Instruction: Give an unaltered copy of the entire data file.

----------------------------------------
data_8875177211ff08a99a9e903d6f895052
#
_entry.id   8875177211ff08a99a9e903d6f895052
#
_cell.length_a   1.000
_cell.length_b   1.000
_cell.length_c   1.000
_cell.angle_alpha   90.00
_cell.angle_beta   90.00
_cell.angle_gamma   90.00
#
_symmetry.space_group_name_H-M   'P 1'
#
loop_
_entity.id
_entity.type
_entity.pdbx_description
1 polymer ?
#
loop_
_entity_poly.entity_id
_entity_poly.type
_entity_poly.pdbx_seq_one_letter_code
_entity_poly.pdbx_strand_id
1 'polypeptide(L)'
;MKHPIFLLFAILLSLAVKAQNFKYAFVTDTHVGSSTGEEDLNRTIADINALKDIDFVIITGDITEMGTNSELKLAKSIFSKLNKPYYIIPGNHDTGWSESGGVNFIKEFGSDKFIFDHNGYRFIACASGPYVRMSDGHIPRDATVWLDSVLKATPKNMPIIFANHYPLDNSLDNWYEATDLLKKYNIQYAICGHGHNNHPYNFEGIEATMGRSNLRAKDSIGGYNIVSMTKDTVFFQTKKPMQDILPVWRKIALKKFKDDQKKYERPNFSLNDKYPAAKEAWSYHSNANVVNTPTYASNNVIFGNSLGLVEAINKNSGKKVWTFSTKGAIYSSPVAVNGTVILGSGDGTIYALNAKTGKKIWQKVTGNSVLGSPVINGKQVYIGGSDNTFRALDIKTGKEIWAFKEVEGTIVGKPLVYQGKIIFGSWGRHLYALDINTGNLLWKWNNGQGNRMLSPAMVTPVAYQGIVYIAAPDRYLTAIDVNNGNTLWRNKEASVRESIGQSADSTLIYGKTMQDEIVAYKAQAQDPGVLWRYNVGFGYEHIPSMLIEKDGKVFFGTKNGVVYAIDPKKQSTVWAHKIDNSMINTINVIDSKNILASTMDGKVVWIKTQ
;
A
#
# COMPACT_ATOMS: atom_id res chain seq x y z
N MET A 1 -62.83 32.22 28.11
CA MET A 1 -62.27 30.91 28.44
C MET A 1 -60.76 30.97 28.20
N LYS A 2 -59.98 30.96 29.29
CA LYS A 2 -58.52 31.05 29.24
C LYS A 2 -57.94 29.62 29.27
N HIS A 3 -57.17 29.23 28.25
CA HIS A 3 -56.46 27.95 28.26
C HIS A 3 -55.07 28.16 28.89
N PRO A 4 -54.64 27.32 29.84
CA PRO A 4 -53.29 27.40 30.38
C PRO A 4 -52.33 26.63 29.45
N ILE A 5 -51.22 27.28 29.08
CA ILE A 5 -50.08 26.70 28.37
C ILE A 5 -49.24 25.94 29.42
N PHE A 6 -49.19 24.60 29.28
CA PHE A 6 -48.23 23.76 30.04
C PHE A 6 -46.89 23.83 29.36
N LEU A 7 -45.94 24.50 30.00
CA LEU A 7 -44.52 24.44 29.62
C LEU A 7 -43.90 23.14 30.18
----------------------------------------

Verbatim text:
data_8875177211ff08a99a9e903d6f895052
#
_entry.id   8875177211ff08a99a9e903d6f895052
#
_cell.length_a   1.000
_cell.length_b   1.000
_cell.length_c   1.000
_cell.angle_alpha   90.00
_cell.angle_beta   90.00
_cell.angle_gamma   90.00
#
_symmetry.space_group_name_H-M   'P 1'
#
loop_
_entity.id
_entity.type
_entity.pdbx_description
1 polymer ?
#
loop_
_entity_poly.entity_id
_entity_poly.type
_entity_poly.pdbx_seq_one_letter_code
_entity_poly.pdbx_strand_id
1 'polypeptide(L)'
;MKHPIFLLFAILLSLAVKAQNFKYAFVTDTHVGSSTGEEDLNRTIADINALKDIDFVIITGDITEMGTNSELKLAKSIFSKLNKPYYIIPGNHDTGWSESGGVNFIKEFGSDKFIFDHNGYRFIACASGPYVRMSDGHIPRDATVWLDSVLKATPKNMPIIFANHYPLDNSLDNWYEATDLLKKYNIQYAICGHGHNNHPYNFEGIEATMGRSNLRAKDSIGGYNIVSMTKDTVFFQTKKPMQDILPVWRKIALKKFKDDQKKYERPNFSLNDKYPAAKEAWSYHSNANVVNTPTYASNNVIFGNSLGLVEAINKNSGKKVWTFSTKGAIYSSPVAVNGTVILGSGDGTIYALNAKTGKKIWQKVTGNSVLGSPVINGKQVYIGGSDNTFRALDIKTGKEIWAFKEVEGTIVGKPLVYQGKIIFGSWGRHLYALDINTGNLLWKWNNGQGNRMLSPAMVTPVAYQGIVYIAAPDRYLTAIDVNNGNTLWRNKEASVRESIGQSADSTLIYGKTMQDEIVAYKAQAQDPGVLWRYNVGFGYEHIPSMLIEKDGKVFFGTKNGVVYAIDPKKQSTVWAHKIDNSMINTINVIDSKNILASTMDGKVVWIKTQ
;
A
#
# COMPACT_ATOMS: atom_id res chain seq x y z
N MET A 1 -62.83 32.22 28.11
CA MET A 1 -62.27 30.91 28.44
C MET A 1 -60.76 30.97 28.20
N LYS A 2 -59.98 30.96 29.29
CA LYS A 2 -58.52 31.05 29.24
C LYS A 2 -57.94 29.62 29.27
N HIS A 3 -57.17 29.23 28.25
CA HIS A 3 -56.46 27.95 28.26
C HIS A 3 -55.07 28.16 28.89
N PRO A 4 -54.64 27.32 29.84
CA PRO A 4 -53.29 27.40 30.38
C PRO A 4 -52.33 26.63 29.45
N ILE A 5 -51.22 27.28 29.08
CA ILE A 5 -50.08 26.70 28.37
C ILE A 5 -49.24 25.94 29.42
N PHE A 6 -49.19 24.60 29.28
CA PHE A 6 -48.23 23.76 30.04
C PHE A 6 -46.89 23.83 29.36
N LEU A 7 -45.94 24.50 30.00
CA LEU A 7 -44.52 24.44 29.62
C LEU A 7 -43.90 23.14 30.18